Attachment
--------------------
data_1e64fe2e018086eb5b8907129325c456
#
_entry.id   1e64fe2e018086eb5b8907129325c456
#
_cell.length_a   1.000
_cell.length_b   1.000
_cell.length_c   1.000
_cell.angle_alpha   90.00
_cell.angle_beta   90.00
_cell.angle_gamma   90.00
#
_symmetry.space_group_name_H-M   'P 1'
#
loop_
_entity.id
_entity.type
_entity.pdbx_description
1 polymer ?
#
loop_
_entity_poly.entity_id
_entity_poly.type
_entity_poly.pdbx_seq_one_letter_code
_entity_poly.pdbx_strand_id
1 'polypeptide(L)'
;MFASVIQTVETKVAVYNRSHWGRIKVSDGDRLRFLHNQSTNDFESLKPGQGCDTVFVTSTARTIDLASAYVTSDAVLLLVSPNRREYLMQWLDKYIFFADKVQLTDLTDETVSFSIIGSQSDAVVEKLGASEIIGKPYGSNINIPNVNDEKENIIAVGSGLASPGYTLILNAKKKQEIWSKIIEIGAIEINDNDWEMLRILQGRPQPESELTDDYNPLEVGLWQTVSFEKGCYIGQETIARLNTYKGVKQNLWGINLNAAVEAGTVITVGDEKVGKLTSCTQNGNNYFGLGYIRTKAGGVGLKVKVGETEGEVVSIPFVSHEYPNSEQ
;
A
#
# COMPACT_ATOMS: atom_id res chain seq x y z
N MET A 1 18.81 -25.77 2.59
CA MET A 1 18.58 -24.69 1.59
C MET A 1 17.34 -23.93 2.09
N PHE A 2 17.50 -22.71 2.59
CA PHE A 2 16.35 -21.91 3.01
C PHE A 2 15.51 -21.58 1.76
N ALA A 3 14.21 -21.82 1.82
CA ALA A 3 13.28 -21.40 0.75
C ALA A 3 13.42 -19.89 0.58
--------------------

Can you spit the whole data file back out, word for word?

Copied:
data_1e64fe2e018086eb5b8907129325c456
#
_entry.id   1e64fe2e018086eb5b8907129325c456
#
_cell.length_a   1.000
_cell.length_b   1.000
_cell.length_c   1.000
_cell.angle_alpha   90.00
_cell.angle_beta   90.00
_cell.angle_gamma   90.00
#
_symmetry.space_group_name_H-M   'P 1'
#
loop_
_entity.id
_entity.type
_entity.pdbx_description
1 polymer ?
#
loop_
_entity_poly.entity_id
_entity_poly.type
_entity_poly.pdbx_seq_one_letter_code
_entity_poly.pdbx_strand_id
1 'polypeptide(L)'
;MFASVIQTVETKVAVYNRSHWGRIKVSDGDRLRFLHNQSTNDFESLKPGQGCDTVFVTSTARTIDLASAYVTSDAVLLLVSPNRREYLMQWLDKYIFFADKVQLTDLTDETVSFSIIGSQSDAVVEKLGASEIIGKPYGSNINIPNVNDEKENIIAVGSGLASPGYTLILNAKKKQEIWSKIIEIGAIEINDNDWEMLRILQGRPQPESELTDDYNPLEVGLWQTVSFEKGCYIGQETIARLNTYKGVKQNLWGINLNAAVEAGTVITVGDEKVGKLTSCTQNGNNYFGLGYIRTKAGGVGLKVKVGETEGEVVSIPFVSHEYPNSEQ
;
A
#
# COMPACT_ATOMS: atom_id res chain seq x y z
N MET A 1 18.81 -25.77 2.59
CA MET A 1 18.58 -24.69 1.59
C MET A 1 17.34 -23.93 2.09
N PHE A 2 17.50 -22.71 2.59
CA PHE A 2 16.35 -21.91 3.01
C PHE A 2 15.51 -21.58 1.76
N ALA A 3 14.21 -21.82 1.82
CA ALA A 3 13.28 -21.40 0.75
C ALA A 3 13.42 -19.89 0.58